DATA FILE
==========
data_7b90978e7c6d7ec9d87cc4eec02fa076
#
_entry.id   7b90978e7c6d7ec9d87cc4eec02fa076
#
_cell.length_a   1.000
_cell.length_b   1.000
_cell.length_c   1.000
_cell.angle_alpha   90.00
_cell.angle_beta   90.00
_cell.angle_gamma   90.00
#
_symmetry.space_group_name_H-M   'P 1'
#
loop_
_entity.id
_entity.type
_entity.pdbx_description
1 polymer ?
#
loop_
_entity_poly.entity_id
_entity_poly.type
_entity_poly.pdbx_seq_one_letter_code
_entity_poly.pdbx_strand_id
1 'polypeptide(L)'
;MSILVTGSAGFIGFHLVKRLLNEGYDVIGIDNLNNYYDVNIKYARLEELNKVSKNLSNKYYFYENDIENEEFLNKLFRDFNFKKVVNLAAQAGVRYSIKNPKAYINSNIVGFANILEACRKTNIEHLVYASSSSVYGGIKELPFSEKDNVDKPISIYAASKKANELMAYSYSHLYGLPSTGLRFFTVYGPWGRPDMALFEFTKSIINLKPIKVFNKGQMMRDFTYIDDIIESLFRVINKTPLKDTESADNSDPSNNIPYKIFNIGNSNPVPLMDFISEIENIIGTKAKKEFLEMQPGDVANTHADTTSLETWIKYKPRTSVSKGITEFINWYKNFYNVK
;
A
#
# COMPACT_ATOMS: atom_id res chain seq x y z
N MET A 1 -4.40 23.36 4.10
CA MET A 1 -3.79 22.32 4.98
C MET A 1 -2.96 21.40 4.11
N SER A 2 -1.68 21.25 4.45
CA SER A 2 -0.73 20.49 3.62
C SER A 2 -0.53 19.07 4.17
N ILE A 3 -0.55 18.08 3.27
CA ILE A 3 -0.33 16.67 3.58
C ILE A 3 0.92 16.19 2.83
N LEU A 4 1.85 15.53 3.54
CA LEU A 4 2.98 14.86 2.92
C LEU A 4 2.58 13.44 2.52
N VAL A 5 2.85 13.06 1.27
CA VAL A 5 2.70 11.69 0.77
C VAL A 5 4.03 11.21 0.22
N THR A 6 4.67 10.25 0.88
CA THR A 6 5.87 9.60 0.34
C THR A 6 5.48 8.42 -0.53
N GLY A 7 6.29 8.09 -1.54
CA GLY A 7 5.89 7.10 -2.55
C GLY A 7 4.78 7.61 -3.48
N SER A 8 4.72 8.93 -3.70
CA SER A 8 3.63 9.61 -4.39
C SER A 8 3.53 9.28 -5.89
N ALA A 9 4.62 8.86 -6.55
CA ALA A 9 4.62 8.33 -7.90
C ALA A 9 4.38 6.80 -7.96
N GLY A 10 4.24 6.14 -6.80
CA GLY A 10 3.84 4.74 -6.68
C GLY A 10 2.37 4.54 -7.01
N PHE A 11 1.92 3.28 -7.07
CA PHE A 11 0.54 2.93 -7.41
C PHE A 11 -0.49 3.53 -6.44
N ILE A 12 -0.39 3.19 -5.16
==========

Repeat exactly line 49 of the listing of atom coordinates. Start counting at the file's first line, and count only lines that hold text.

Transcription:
N GLY A 7 6.29 8.09 -1.54